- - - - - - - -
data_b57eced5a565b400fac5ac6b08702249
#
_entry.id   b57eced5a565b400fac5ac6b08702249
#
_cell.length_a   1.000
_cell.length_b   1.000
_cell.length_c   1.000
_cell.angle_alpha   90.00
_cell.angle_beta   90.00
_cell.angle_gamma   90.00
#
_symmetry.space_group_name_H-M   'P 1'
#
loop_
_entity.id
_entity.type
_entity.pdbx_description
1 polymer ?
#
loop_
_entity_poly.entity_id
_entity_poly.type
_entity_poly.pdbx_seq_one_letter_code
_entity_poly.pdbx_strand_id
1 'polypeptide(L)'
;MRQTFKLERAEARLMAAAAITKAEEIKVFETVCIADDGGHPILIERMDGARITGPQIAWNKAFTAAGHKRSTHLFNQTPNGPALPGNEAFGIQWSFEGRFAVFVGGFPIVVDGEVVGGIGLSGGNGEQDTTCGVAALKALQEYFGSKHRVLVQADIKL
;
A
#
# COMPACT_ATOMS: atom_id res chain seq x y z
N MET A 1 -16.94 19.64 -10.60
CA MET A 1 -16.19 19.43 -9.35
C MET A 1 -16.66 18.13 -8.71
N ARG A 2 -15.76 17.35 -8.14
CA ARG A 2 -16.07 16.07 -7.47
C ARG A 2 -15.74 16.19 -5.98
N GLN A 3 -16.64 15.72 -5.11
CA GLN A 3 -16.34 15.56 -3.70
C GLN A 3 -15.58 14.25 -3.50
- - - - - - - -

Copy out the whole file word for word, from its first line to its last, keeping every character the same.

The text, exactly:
data_b57eced5a565b400fac5ac6b08702249
#
_entry.id   b57eced5a565b400fac5ac6b08702249
#
_cell.length_a   1.000
_cell.length_b   1.000
_cell.length_c   1.000
_cell.angle_alpha   90.00
_cell.angle_beta   90.00
_cell.angle_gamma   90.00
#
_symmetry.space_group_name_H-M   'P 1'
#
loop_
_entity.id
_entity.type
_entity.pdbx_description
1 polymer ?
#
loop_
_entity_poly.entity_id
_entity_poly.type
_entity_poly.pdbx_seq_one_letter_code
_entity_poly.pdbx_strand_id
1 'polypeptide(L)'
;MRQTFKLERAEARLMAAAAITKAEEIKVFETVCIADDGGHPILIERMDGARITGPQIAWNKAFTAAGHKRSTHLFNQTPNGPALPGNEAFGIQWSFEGRFAVFVGGFPIVVDGEVVGGIGLSGGNGEQDTTCGVAALKALQEYFGSKHRVLVQADIKL
;
A
#
# COMPACT_ATOMS: atom_id res chain seq x y z
N MET A 1 -16.94 19.64 -10.60
CA MET A 1 -16.19 19.43 -9.35
C MET A 1 -16.66 18.13 -8.71
N ARG A 2 -15.76 17.35 -8.14
CA ARG A 2 -16.07 16.07 -7.47
C ARG A 2 -15.74 16.19 -5.98
N GLN A 3 -16.64 15.72 -5.11
CA GLN A 3 -16.34 15.56 -3.70
C GLN A 3 -15.58 14.25 -3.50